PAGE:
Housing has become a hot-button topic during the 2020 election cycle, with both candidates outlining expansive policies aimed at addressing the housing needs and concerns of their respective voting blocs. Although homebuyers and homesellers have varying stances about affordable housing or housing-related taxes, there’s still one thing they have in common — booming home prices.
“Homeowners in counties of all colors — blue, red and purple — are benefiting from a strong housing market even during this deep recession,” Redfin Chief Economist Daryl Fairweather said in a market analysis published on Friday. “Home values are up, which is great financial news if you’re a homeowner, regardless of your politics.”
According to the market analysis, the median home price has risen by at least 10 percent annually in blue, red and swing counties. Blue counties experienced the biggest jump with median prices rising 13.1 percent year-over-year to $346,000. Prices rose in swing counties 11.5 percent to $259,900, while prices in red counties increased 10.6 percent to $209,000.
Redfin classified counties “‘blue’ if the 2016 Democratic presidential candidate won by more than 10 percentage points, and classified as ‘red’ if the 2016 Republican candidate won by more than 10 percentage points.” Swing counties are areas where neither candidate received more than 55 percent of the total vote.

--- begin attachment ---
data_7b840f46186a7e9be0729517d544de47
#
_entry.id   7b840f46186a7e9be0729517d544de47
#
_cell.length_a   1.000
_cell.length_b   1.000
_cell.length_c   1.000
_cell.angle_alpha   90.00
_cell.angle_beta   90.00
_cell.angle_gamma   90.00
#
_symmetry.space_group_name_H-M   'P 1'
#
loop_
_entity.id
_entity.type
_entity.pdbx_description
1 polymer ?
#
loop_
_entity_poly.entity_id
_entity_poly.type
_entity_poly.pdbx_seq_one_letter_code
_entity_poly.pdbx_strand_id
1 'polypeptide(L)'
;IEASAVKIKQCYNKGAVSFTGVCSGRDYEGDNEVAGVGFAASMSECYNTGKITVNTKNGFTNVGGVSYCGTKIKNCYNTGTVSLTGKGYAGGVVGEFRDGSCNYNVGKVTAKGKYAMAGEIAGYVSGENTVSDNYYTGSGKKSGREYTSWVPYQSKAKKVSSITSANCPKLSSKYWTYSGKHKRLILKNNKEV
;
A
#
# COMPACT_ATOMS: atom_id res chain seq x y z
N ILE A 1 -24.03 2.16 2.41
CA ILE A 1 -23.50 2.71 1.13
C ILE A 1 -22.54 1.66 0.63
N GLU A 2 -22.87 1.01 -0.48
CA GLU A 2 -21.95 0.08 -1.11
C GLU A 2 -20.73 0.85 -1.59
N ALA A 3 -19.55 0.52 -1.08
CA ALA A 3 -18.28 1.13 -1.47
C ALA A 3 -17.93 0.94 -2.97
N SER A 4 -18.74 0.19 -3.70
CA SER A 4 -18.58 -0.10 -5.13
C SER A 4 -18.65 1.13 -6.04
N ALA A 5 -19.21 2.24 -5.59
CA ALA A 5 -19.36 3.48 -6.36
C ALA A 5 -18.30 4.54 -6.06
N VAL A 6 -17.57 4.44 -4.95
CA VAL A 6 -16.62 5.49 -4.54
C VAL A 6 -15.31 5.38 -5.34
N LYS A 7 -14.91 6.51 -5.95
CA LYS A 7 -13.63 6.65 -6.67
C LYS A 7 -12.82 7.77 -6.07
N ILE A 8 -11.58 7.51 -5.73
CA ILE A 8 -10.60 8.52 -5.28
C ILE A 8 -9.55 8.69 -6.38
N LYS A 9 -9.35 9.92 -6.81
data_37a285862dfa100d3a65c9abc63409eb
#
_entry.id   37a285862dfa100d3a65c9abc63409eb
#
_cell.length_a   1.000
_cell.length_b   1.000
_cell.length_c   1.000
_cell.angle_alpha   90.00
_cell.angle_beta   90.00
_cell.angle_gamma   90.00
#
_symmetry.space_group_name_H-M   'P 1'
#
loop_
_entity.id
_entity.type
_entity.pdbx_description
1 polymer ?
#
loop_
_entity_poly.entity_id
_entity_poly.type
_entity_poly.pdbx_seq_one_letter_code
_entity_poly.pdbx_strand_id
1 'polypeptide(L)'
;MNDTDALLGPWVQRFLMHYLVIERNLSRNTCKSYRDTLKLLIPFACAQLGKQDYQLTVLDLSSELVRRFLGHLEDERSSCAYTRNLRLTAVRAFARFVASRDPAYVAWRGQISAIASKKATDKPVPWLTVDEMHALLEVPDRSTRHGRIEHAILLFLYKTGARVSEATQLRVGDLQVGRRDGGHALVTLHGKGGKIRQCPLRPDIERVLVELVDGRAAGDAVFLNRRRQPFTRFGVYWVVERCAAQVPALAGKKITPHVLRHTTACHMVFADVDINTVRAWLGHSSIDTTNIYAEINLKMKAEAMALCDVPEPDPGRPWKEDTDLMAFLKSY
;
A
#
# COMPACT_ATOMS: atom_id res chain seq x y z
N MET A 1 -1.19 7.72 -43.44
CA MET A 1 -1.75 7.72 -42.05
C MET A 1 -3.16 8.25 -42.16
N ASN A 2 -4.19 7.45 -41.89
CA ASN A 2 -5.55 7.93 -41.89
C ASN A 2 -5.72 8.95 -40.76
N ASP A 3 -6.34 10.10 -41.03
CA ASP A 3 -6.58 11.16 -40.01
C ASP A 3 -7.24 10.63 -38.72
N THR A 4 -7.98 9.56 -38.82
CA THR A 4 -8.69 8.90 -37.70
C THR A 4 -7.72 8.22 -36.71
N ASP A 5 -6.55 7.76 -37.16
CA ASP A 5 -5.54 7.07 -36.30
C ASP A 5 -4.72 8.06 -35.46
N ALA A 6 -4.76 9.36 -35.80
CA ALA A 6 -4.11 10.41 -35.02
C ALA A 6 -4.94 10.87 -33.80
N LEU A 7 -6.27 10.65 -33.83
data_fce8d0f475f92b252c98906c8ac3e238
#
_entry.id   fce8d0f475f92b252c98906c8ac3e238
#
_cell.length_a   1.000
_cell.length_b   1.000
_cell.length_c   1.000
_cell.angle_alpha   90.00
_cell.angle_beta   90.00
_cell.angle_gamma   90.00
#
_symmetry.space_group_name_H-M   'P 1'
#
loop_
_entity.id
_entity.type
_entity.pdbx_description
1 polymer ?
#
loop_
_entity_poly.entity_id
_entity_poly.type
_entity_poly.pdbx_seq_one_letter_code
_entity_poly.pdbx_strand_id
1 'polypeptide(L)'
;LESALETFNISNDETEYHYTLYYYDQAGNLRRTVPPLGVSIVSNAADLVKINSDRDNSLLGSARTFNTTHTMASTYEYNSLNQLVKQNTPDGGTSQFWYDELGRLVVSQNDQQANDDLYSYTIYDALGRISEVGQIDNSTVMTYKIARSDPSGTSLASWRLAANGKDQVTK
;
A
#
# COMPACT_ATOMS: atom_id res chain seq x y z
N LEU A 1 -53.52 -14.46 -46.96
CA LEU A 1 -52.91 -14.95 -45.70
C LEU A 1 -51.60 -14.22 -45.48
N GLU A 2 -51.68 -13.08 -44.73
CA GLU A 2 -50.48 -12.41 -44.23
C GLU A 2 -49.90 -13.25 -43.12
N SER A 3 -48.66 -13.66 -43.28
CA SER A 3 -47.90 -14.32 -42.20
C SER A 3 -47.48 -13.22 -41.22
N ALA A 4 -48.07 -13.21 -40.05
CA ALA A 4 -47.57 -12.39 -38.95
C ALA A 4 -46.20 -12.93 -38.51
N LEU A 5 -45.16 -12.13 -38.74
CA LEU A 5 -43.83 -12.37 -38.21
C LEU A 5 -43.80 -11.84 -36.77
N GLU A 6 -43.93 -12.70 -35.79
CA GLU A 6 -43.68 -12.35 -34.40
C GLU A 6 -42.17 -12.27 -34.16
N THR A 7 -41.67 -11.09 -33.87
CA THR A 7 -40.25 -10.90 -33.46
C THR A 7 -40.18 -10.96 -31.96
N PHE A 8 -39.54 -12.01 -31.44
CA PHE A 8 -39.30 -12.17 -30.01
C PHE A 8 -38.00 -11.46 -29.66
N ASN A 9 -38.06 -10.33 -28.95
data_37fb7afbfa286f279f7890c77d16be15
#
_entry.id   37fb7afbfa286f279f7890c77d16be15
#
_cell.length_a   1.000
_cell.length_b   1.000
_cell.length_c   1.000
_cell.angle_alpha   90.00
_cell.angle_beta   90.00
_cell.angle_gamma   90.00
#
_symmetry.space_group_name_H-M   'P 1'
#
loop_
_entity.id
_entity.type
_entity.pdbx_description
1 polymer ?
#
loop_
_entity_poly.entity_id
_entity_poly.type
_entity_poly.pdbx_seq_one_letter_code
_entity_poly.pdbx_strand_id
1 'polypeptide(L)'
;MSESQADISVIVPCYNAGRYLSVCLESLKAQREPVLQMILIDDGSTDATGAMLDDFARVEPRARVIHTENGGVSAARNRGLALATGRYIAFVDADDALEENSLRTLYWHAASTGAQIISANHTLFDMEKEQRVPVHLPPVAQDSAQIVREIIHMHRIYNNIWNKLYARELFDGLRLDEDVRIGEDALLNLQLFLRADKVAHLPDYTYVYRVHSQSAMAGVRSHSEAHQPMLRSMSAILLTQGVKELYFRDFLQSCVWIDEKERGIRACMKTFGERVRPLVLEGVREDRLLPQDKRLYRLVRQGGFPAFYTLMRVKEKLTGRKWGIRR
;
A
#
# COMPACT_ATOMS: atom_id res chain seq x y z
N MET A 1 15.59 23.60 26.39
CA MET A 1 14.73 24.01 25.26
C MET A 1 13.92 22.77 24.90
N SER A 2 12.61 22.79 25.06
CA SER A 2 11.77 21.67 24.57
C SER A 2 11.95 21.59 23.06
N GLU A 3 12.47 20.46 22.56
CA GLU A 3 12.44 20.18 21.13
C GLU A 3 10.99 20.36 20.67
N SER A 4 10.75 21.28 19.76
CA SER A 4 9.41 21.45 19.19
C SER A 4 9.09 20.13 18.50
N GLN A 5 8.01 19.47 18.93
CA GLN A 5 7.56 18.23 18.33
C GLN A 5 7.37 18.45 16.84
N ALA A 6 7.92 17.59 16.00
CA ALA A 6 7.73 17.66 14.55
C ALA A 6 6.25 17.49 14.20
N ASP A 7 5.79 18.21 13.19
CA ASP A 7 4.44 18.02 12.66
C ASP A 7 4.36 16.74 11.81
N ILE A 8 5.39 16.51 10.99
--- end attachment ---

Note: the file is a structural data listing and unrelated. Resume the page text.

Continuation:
Unsurprisingly, weakening supply and strengthening demand is behind the robust price growth in all areas. However, swing counties are experiencing the biggest annual decline in active listings (-35 percent) as buyers flock to more affordable, suburban locales. Meanwhile, active listings in blue and red counties declined 22 percent and 32 percent year-over-year, respectively.
“Supply is dropping the most in swing counties because they tend to be made up of suburban neighborhoods, where there are far more homebuyers than sellers right now,” Fairweather explained. “Rising prices and tight supply mean it’s a tough landscape for first-time homebuyers.”
“Many of them have long been priced out of urban blue counties and are searching in suburban swing counties and more rural areas,” she added. “This trend is being exacerbated by the pandemic-driven work-from-home culture, which is causing many homebuyers to place more emphasis on indoor and outdoor space and less on commute times.”
New listings are up in all counties, with blue counties leading the way (+12.4 percent year-over-year) while swing counties (+7.1 percent) and red counties (+3.8 percent) trailed behind. Although there’s a boom in new and active listings, buyers still have stiff competition as the sales pace zooms ahead and days on market dwindle.
“Homes sold fastest in swing counties, with 43.5 percent of homes going under contract within two weeks during the four weeks ending September 6, versus 39.6 percent for blue counties and 35.3 percent for red counties,” the report read. “The number of homes sold in the four weeks ending September 6 rose most in red counties (15.9 percent year-over-year), compared with an 11.6 percent increase in swing counties and an 11 percent increase in blue counties.”
Once again, swing counties led the way in pending home sales with a 29.6 percent year-over-year increase in September. Meanwhile, blue counties (+29 percent) and red counties (+26.2 percent) were only a few percentage points behind.
“The fact that pending sales are up more in swing and blue counties reflects the fact that sales in those areas took a bigger hit at the beginning of the pandemic and thus have more room to grow,” Fairweather explained.